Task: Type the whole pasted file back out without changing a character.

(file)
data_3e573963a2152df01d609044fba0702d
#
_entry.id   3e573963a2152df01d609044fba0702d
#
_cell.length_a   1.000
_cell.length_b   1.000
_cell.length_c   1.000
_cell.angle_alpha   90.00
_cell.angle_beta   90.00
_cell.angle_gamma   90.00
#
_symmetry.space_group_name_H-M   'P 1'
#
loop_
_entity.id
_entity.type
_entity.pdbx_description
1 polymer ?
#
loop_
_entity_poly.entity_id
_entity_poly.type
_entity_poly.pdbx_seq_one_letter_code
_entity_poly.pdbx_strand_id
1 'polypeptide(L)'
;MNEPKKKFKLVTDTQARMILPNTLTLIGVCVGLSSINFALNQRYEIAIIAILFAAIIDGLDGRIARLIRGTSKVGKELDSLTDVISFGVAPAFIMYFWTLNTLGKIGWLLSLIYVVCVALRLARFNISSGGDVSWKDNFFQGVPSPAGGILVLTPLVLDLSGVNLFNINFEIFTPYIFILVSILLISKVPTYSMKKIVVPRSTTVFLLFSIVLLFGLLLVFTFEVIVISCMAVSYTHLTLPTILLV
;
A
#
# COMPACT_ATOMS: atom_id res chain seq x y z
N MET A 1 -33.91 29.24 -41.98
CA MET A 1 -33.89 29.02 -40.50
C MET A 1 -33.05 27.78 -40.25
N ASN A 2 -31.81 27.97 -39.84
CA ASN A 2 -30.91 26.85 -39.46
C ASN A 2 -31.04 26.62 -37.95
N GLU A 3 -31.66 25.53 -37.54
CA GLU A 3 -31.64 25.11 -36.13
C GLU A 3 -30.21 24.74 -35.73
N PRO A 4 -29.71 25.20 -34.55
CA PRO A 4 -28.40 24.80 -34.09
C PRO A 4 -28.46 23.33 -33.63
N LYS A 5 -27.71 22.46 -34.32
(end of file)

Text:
data_3e573963a2152df01d609044fba0702d
#
_entry.id   3e573963a2152df01d609044fba0702d
#
_cell.length_a   1.000
_cell.length_b   1.000
_cell.length_c   1.000
_cell.angle_alpha   90.00
_cell.angle_beta   90.00
_cell.angle_gamma   90.00
#
_symmetry.space_group_name_H-M   'P 1'
#
loop_
_entity.id
_entity.type
_entity.pdbx_description
1 polymer ?
#
loop_
_entity_poly.entity_id
_entity_poly.type
_entity_poly.pdbx_seq_one_letter_code
_entity_poly.pdbx_strand_id
1 'polypeptide(L)'
;MNEPKKKFKLVTDTQARMILPNTLTLIGVCVGLSSINFALNQRYEIAIIAILFAAIIDGLDGRIARLIRGTSKVGKELDSLTDVISFGVAPAFIMYFWTLNTLGKIGWLLSLIYVVCVALRLARFNISSGGDVSWKDNFFQGVPSPAGGILVLTPLVLDLSGVNLFNINFEIFTPYIFILVSILLISKVPTYSMKKIVVPRSTTVFLLFSIVLLFGLLLVFTFEVIVISCMAVSYTHLTLPTILLV
;
A
#
# COMPACT_ATOMS: atom_id res chain seq x y z
N MET A 1 -33.91 29.24 -41.98
CA MET A 1 -33.89 29.02 -40.50
C MET A 1 -33.05 27.78 -40.25
N ASN A 2 -31.81 27.97 -39.84
CA ASN A 2 -30.91 26.85 -39.46
C ASN A 2 -31.04 26.62 -37.95
N GLU A 3 -31.66 25.53 -37.54
CA GLU A 3 -31.64 25.11 -36.13
C GLU A 3 -30.21 24.74 -35.73
N PRO A 4 -29.71 25.20 -34.55
CA PRO A 4 -28.40 24.80 -34.09
C PRO A 4 -28.46 23.33 -33.63
N LYS A 5 -27.71 22.46 -34.32